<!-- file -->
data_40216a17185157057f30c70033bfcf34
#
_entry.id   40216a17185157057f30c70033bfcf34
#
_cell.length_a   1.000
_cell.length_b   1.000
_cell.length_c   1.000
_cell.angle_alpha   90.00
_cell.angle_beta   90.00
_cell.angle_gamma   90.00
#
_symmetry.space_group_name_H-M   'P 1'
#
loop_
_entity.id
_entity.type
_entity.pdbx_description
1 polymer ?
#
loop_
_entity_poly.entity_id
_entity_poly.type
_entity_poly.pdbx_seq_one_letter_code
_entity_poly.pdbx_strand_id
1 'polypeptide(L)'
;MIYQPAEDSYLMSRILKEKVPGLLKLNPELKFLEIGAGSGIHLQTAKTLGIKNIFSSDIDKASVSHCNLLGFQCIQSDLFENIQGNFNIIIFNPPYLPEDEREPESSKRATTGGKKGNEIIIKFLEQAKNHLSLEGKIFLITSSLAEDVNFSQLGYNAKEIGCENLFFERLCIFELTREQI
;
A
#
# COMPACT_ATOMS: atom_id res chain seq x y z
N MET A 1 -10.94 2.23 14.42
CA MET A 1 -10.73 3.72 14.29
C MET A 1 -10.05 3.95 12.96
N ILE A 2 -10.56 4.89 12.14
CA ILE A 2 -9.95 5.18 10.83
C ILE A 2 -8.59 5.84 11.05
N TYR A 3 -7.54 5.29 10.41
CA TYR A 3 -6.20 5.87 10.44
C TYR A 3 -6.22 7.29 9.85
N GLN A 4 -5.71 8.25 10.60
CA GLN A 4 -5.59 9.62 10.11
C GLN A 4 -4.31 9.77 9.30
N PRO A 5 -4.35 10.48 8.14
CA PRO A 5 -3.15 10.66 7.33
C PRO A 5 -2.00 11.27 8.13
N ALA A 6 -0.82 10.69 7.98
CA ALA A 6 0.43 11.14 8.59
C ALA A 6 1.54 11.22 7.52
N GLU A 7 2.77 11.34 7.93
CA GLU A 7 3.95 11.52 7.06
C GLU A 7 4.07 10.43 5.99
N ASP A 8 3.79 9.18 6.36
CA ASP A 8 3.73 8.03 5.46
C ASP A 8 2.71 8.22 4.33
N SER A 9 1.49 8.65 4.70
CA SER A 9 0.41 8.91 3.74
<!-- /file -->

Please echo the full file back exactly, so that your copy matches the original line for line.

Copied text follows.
data_40216a17185157057f30c70033bfcf34
#
_entry.id   40216a17185157057f30c70033bfcf34
#
_cell.length_a   1.000
_cell.length_b   1.000
_cell.length_c   1.000
_cell.angle_alpha   90.00
_cell.angle_beta   90.00
_cell.angle_gamma   90.00
#
_symmetry.space_group_name_H-M   'P 1'
#
loop_
_entity.id
_entity.type
_entity.pdbx_description
1 polymer ?
#
loop_
_entity_poly.entity_id
_entity_poly.type
_entity_poly.pdbx_seq_one_letter_code
_entity_poly.pdbx_strand_id
1 'polypeptide(L)'
;MIYQPAEDSYLMSRILKEKVPGLLKLNPELKFLEIGAGSGIHLQTAKTLGIKNIFSSDIDKASVSHCNLLGFQCIQSDLFENIQGNFNIIIFNPPYLPEDEREPESSKRATTGGKKGNEIIIKFLEQAKNHLSLEGKIFLITSSLAEDVNFSQLGYNAKEIGCENLFFERLCIFELTREQI
;
A
#
# COMPACT_ATOMS: atom_id res chain seq x y z
N MET A 1 -10.94 2.23 14.42
CA MET A 1 -10.73 3.72 14.29
C MET A 1 -10.05 3.95 12.96
N ILE A 2 -10.56 4.89 12.14
CA ILE A 2 -9.95 5.18 10.83
C ILE A 2 -8.59 5.84 11.05
N TYR A 3 -7.54 5.29 10.41
CA TYR A 3 -6.20 5.87 10.44
C TYR A 3 -6.22 7.29 9.85
N GLN A 4 -5.71 8.25 10.60
CA GLN A 4 -5.59 9.62 10.11
C GLN A 4 -4.31 9.77 9.30
N PRO A 5 -4.35 10.48 8.14
CA PRO A 5 -3.15 10.66 7.33
C PRO A 5 -2.00 11.27 8.13
N ALA A 6 -0.82 10.69 7.98
CA ALA A 6 0.43 11.14 8.59
C ALA A 6 1.54 11.22 7.52
N GLU A 7 2.77 11.34 7.93
CA GLU A 7 3.95 11.52 7.06
C GLU A 7 4.07 10.43 5.99
N ASP A 8 3.79 9.18 6.36
CA ASP A 8 3.73 8.03 5.46
C ASP A 8 2.71 8.22 4.33
N SER A 9 1.49 8.65 4.70
CA SER A 9 0.41 8.91 3.74